Massachusetts passed budget legislation that allows eligible pass-through entities, including S corporations, partnerships, and limited liability companies (LLCs), to pay an elective excise tax on income taxable in the state. Pass-throughs may elect to pay the 5% tax on an annual basis. S corporation shareholders, partnership partners, and LLC members can claim a refundable credit for tax paid by the pass-through entity equal to the shareholder/partner/member’s proportionate share of the tax liability multiplied by 90%. What this particular piece of budget legislation ultimately does is allow taxpayers to circumvent the federal State and Local Tax (SALT) deduction limit.
The legislation is effective for tax years beginning on or after January 1, 2021, and will remain in effect until the federal limitation on the SALT deduction under IRC Sec. 164(b)(6) is repealed, expires, or becomes otherwise ineffective. The federal limitation was established by the Tax Cuts and Jobs Act in 2017 and limited individual deductions for SALT payments for taxable years beginning after December 31, 2017, and before January 1, 2026, to $10,000 ($5,000 if married filing separately).
The entity pays the 5% excise tax on Massachusetts income at the corporate level and deducts that amount as a state income tax expense in computing its federal income that is passed through to the shareholder/partner/member. Once the income flows through, the shareholder/partner/member reports it on their Massachusetts income tax return and claims a tax credit on the Massachusetts income tax return equal to 90% of their proportionate share of the tax liability paid by the entity.
Once the entity makes the election for a particular tax year, the owners of the electing pass-through entity are bound by the election, and the pass-through entity cannot change the election for that year. Deadlines for tax returns and payments are unaffected. Pass-through entity returns and payments are due on the 15th day of the 3rd month of an entity’s fiscal year or March 15th for calendar-year taxpayers.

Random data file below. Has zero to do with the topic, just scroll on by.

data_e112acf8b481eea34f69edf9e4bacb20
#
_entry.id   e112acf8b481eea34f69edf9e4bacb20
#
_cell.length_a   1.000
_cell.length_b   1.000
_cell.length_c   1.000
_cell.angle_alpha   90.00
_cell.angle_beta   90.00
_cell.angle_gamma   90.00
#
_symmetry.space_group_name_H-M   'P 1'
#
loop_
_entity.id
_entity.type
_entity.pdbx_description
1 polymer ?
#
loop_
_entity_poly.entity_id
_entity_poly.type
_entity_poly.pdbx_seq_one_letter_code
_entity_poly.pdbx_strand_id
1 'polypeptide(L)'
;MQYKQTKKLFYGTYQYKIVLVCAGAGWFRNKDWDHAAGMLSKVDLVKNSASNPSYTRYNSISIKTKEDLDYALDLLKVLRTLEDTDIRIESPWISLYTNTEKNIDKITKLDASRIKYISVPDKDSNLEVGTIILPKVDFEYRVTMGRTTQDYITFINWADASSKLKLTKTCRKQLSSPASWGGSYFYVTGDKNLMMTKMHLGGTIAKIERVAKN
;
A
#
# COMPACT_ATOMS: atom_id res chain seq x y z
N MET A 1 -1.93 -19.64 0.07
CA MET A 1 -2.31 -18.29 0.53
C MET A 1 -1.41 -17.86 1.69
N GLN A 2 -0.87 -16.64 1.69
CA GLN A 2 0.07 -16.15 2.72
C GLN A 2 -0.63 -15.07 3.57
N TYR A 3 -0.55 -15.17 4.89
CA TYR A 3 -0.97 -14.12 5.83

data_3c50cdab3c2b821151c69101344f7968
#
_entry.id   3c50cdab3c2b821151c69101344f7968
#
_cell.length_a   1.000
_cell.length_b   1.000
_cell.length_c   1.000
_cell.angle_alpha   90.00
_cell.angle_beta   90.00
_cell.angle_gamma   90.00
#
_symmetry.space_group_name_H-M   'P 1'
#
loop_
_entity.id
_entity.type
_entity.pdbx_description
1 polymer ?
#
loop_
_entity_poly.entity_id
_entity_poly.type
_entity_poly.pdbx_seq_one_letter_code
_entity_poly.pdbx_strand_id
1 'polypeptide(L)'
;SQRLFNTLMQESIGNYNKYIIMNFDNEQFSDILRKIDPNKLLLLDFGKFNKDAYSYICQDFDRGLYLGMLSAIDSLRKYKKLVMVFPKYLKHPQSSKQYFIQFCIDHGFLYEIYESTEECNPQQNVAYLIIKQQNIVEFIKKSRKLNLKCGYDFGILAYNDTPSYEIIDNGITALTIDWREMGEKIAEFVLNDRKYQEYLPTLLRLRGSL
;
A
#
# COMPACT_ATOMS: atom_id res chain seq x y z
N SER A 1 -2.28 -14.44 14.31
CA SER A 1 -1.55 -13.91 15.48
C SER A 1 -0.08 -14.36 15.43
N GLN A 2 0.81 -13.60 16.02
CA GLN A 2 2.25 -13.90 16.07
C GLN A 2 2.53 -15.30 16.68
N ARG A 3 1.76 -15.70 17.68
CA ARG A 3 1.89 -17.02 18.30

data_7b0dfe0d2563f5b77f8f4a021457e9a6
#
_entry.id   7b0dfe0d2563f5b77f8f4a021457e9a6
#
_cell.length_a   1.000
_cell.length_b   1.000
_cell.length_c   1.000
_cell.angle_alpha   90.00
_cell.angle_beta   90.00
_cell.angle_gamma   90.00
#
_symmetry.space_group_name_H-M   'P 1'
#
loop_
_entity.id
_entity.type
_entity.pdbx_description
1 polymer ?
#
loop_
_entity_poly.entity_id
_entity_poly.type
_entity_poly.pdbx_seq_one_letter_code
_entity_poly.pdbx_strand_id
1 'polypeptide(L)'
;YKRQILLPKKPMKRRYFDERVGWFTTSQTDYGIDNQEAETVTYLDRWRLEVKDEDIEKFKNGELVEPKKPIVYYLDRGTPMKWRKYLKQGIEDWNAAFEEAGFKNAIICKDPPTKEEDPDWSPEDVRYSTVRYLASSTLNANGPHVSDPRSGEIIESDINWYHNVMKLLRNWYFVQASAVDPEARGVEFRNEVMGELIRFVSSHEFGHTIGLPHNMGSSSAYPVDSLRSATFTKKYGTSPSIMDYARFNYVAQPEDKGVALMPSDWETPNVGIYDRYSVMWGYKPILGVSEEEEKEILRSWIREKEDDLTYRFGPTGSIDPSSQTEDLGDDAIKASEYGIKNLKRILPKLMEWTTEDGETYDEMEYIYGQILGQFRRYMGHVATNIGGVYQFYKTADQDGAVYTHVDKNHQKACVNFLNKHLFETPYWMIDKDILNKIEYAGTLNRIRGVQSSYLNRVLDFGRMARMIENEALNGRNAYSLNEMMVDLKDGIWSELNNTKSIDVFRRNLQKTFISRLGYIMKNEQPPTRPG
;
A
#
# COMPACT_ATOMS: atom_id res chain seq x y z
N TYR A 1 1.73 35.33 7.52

We expect Massachusetts will issue further guidance in the coming days and weeks. The budget legislation does ask the Massachusetts Department of Revenue to establish rules specific to estates and trusts. Based on the limited information we have thus far, it appears the entity is not required to make estimated tax payments for this excise tax. We will continue to monitor the tax law and guidance for updates. If you have questions, contact me today.
by Dan Doiron, CPA, CVA
Dan Doiron has been in public accounting since his college internship with ARB in 1986. He has been a Principal since 1996 and works extensively with all types of clients to solve their compliance and tax planning issues. Dan was the May 1987 State of Maine Gold Medalist for earning the highest scores on all four parts of the CPA Examination. He is the Practice Leader of both ARB’s Business Tax Services Team and ARB’s Private Client Advisory Services Team.